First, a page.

Redundancy solenoid - Kawasaki Vulcan 750 Forum : Kawasaki VN750 Forums
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post #1 of 7 (permalink) Old 07-18-2014, 04:40 AM Thread Starter
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Redundancy solenoid

Ok after studying the schematics on the starting circuit battery side of the cranking solenoid I discovered that there is a smaller solenoid or relay inside the junction box. Not sure why they have done that, but just for cranking and getting my bike running, can I not by-pass the junction box and jumper the black/red strip starter wire to the yellow/red starter wire going to the cranking solenoid.

This seems that it would work. I see it is tied into another circuit for a safety circuit but I am not using that right now right now, just trying to get the bike running.

Any suggestions, ideas?

Grace!
Richard
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post #2 of 7 (permalink) Old 07-18-2014, 08:18 AM
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this thread

https://www.vn750.com/forum/showthread.php?t=41530

last post is how my vn750 right now.

I was having intermittent failures of the relay in Junction Box (or other safety switch in system).

2005 VN750

Sold 11-27-17
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post #3 of 7 (permalink) Old 07-18-2014, 10:25 AM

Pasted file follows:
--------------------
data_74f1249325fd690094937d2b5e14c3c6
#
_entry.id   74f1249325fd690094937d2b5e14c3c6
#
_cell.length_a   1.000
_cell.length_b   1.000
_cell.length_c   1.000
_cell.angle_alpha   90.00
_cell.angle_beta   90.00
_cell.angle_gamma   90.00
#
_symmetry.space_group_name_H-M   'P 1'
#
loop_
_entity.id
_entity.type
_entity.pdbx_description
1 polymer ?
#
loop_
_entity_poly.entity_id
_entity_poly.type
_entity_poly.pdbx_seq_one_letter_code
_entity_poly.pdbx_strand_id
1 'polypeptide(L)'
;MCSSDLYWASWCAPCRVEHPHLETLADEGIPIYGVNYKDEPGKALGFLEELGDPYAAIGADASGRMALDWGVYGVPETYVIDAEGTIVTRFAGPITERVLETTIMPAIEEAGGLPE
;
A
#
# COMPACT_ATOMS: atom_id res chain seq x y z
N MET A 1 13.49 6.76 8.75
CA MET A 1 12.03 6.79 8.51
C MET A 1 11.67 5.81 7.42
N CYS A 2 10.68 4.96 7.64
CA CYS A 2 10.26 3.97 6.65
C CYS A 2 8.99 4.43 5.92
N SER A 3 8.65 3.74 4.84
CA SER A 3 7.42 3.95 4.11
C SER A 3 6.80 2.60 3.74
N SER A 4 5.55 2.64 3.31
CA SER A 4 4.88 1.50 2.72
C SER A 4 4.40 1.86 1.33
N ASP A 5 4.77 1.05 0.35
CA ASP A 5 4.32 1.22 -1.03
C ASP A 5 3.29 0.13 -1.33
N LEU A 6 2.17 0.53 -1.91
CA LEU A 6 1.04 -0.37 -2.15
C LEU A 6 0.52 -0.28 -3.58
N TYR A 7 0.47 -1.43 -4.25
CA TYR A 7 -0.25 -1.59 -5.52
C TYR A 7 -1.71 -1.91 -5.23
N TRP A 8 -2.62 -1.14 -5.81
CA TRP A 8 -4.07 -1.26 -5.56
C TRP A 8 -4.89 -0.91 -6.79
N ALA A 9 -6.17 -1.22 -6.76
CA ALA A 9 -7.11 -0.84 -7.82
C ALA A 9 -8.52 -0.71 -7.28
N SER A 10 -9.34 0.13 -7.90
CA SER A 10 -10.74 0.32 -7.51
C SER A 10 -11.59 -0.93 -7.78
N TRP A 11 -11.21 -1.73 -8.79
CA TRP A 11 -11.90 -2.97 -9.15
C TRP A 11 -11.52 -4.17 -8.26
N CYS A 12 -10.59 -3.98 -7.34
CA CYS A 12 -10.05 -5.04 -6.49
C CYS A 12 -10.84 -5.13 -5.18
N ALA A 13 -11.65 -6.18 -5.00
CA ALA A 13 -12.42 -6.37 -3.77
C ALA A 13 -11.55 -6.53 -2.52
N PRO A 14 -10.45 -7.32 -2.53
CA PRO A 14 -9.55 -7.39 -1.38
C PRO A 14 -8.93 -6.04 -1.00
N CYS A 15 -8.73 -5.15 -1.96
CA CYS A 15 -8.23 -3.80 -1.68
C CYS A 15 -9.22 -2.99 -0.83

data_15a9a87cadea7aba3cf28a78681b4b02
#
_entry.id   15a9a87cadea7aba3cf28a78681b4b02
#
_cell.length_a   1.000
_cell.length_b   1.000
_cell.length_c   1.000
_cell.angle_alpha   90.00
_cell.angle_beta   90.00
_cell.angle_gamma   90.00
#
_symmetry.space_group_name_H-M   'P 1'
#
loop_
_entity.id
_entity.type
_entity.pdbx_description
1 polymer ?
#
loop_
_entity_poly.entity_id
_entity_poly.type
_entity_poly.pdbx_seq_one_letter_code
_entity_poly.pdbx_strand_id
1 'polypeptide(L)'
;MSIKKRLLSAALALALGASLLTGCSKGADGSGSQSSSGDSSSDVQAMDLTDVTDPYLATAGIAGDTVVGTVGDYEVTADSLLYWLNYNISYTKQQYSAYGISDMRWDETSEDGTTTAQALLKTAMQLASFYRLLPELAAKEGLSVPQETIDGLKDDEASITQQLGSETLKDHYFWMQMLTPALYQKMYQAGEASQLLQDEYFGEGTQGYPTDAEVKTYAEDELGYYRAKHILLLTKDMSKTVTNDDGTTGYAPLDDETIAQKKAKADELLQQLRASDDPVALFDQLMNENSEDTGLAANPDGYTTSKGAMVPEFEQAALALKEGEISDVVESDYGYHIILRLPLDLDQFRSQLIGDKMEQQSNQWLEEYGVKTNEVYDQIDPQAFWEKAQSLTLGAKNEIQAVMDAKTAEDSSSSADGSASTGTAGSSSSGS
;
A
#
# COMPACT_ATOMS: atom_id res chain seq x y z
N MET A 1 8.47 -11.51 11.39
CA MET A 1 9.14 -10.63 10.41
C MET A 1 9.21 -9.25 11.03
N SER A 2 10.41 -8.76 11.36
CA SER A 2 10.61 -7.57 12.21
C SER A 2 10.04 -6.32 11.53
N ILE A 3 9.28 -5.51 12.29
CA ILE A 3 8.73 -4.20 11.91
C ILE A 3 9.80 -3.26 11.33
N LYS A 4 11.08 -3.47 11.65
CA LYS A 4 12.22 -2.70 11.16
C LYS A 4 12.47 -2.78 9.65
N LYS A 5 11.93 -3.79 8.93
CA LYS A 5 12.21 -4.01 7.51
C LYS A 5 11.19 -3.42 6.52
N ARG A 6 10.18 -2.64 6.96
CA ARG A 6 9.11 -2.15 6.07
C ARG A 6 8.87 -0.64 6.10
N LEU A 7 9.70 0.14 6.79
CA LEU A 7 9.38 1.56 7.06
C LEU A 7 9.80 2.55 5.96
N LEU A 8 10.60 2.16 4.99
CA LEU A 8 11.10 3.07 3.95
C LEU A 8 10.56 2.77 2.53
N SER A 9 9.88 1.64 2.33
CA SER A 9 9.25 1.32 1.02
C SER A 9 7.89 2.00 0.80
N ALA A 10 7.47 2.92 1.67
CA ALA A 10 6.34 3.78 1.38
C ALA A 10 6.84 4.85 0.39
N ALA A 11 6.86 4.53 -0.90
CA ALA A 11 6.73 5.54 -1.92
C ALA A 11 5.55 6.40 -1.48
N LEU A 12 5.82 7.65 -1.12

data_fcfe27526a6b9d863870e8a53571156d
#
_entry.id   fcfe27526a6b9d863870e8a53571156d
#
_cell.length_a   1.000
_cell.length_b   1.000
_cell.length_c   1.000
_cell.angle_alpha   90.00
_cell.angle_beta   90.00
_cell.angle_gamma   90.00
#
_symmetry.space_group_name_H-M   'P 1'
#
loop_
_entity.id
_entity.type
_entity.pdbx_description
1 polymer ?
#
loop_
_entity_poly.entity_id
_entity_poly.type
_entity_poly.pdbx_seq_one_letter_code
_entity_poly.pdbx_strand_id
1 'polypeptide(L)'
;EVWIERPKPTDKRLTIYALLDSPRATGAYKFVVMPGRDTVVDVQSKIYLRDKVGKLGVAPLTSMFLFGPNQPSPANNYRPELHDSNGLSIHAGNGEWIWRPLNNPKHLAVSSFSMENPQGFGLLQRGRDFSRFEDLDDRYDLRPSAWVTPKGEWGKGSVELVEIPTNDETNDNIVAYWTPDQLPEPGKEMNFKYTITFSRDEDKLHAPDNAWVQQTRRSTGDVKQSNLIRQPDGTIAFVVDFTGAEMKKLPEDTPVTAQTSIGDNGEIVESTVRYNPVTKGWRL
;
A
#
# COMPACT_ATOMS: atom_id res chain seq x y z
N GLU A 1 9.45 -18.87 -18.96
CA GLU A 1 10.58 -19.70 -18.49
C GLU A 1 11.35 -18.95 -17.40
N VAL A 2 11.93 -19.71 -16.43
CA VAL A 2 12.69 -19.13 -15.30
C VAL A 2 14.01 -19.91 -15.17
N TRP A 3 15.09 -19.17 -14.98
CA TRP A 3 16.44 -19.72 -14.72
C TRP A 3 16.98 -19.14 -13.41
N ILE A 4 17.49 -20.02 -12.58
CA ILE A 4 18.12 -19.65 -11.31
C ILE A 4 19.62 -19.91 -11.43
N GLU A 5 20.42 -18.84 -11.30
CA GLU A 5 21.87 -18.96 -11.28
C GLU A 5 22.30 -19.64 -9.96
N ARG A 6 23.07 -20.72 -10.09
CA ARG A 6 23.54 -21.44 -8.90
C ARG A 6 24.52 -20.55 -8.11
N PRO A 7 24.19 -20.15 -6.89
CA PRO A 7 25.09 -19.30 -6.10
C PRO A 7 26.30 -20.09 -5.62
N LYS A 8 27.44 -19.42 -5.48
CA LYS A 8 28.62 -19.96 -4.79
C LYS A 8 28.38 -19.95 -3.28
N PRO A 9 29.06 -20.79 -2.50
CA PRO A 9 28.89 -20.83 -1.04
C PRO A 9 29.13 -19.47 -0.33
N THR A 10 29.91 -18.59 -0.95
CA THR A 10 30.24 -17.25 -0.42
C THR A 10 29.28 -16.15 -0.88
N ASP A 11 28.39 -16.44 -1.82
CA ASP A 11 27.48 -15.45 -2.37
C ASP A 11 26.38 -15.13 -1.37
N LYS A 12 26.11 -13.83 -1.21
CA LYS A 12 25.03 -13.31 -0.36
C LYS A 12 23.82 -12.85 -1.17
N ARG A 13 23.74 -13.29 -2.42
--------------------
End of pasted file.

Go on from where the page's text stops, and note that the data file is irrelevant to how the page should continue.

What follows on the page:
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Quote:
Originally Posted by mrseedsower View Post
there is a smaller solenoid or relay inside the junction box. Not sure why they have done that, but just for cranking and getting my bike running, can I not by-pass the junction box and jumper the black/red strip starter wire to the yellow/red starter wire going to the cranking solenoid.



Any suggestions, ideas?

Grace!
Richard
Relay's are typically used to save the switch/wiring. In this case, the starter button and 4 ft of wiring..

You could jump from bat pos to the switch terminal on the starter solenoid.
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post #4 of 7 (permalink) Old 07-20-2014, 04:45 AM Thread Starter
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I am not trying to bash what wmsonta is saying but actually after studying the circuit it has nothing to do with the switch or the wire, it has to do with the safety features that is connected to the starting circuit. If you will follow the circuit through you will find that the coil side of the relay in the junction box has to make ground in order for the circuit to be completed thus causing the solenoid in the relay to energize and switch the switch or voltage to the starter solenoid. If you will follow the black w/red strip it goes to the JB and then comes out yellow w/red strip going to the starting solenoid. Both wires are the same diameter, but the insulation jacket is thicker on the black wire than on the yellow thus making the appearance to be bigger on the black than on the yellow.

It is a good concept of saving wire but it is for a safety feature not saving wire. I have been an electronic tech for 22 years and owned my on Pro Audio shop for 14 years where we use relays (solenoids) on an everyday basis. This on the bike is the same just different.

I have been riding bikes for over 30 years. Before I crank any bike on instinct I either pull in the clutch or put it in neutral to crank the bike and after almost going down the side of a mountain I am careful to put up the kickstand. But for those who are careless or new I don't recommend bypassing the safety features and get another junction box.